More people died of an illicit drug overdose in first 8 months of 2020 than all of 2019: B.C. coroner
147 deaths recorded in August, as figure remains high during pandemic
British Columbia recorded 147 overdose deaths in August, pushing the death toll in the first eight months of 2020 past the total for all of 2019.
The BC Coroners Service said 1,068 people have died of a fatal overdose so far this year, compared to a total of 983 deaths last year.
The positive: The death toll in August represents a 16 per cent drop from the near-record number in July 2020.
The province recorded 176 overdose deaths in July following its highest-ever monthly death toll in June, when 181 people died from illicit drugs containing extreme concentrations of fentanyl. May saw nearly the same loss of life, with 180 deaths.
The preliminary numbers for May and June were announced as 174 and 177, respectively, but those figure were updated Wednesday.
The deaths from deadly overdoses in B.C. far outpace the number of deaths from COVID-19.
The number of men dying from a fatal overdose increased last month, while the fatality rate for women dropped. Most people who die of an overdose in B.C. continue to die alone indoors, statistics showed.
Fatality rates in the Northern Health Authority, which have risen in recent months, remained high in August while rates in the Interior, Vancouver Coastal and Island health authorities dropped.
COVID-19 worsening overdose crisis
Chief coroner Lisa Lapointe has said border closures during the COVID-19 pandemic have stopped the flow of typical drugs that come into B.C. and opened up business opportunities for those manufacturing even more toxic substances.
The previous monthly high of 161 deaths in December 2016 came eight months after the province declared a public health emergency that is ongoing.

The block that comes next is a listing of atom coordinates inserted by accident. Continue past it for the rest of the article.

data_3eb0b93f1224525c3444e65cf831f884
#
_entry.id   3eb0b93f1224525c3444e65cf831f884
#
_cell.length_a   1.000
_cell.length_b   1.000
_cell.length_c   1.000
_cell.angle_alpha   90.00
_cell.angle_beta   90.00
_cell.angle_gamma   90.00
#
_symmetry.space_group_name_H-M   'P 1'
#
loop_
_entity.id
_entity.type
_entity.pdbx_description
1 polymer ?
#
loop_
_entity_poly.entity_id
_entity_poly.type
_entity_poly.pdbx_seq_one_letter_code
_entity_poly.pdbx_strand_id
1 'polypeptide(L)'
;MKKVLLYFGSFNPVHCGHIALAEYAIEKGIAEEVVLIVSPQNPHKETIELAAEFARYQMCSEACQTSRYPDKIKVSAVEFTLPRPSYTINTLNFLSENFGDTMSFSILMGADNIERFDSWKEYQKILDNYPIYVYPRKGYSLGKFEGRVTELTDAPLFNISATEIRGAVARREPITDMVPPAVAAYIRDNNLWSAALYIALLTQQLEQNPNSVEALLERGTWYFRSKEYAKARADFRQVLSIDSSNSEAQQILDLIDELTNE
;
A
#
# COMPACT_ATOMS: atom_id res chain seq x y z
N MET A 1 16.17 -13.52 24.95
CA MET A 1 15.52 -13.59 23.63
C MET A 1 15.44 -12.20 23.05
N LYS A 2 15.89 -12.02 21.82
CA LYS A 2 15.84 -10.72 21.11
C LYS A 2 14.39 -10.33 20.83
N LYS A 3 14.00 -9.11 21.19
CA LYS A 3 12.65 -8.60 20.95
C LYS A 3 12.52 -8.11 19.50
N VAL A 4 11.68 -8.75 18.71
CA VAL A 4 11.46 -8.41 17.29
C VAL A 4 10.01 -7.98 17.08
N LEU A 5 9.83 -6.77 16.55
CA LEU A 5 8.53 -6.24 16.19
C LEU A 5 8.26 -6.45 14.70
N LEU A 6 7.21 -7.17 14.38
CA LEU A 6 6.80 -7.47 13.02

Provincial Health Officer Dr. Bonnie Henry has urged people to use drugs only in the presence of someone equipped with the overdose-reversing medication naloxone.
Last week, she issued an order which is expected to soon allow registered and psychiatric nurses to write prescriptions for safer drugs that are an alternative to those potentially deadly drugs bought on the street.
Previously, only doctors and nurse practitioners have been able to prescribe drugs, including substitute medications for illicit-drug users.
Henry and Dr. Theresa Tam, Canada's chief public health officer, have called for a safe supply of drugs and the decriminalization of small amounts of drugs for personal use.
More than 5,000 people have died from an overdose in B.C. since the province declared the public health emergency in 2016. Before the COVID-19 pandemic, the number of fatalities had been on the decline for the first time since 2012.
NDP and Green skirmish
While B.C.'s main political parties all decried the high numbers in the midst of their election campaign, BC Green Party Leader Sonia Furstenau took umbrage at NDP Leader John Horgan's suggestion that her party prevented reform on mental illness policy earlier this year.
"[We] brought forward a bill to protect young people who were admitted to hospital after an overdose [which] would have allowed those children to stay under medical supervision for a week," Horgan said.
"The Green Party wouldn't support that bill. We took steps this summer to address the challenges that families faced when it comes to the scourge of opioids, and we were rebuffed by our colleagues in our so-called stable administration."
In response, Furstenau said the bill was flawed.
"[We] listened to experts, including the chief coroner when they voiced concerns about the NDP's plan to detain youth. The experts were clear that this could actually lead to increased fatalities and would violate children's charter rights and the UN Convention on the Rights of the Child," she said in a statement.
"The fact that Horgan is using a bill meant to help the most vulnerable children in the province as political cover for why he needs to go to a self-serving election in the middle of a pandemic is appalling."
With files from Michelle Ghoussoub and The Canadian Press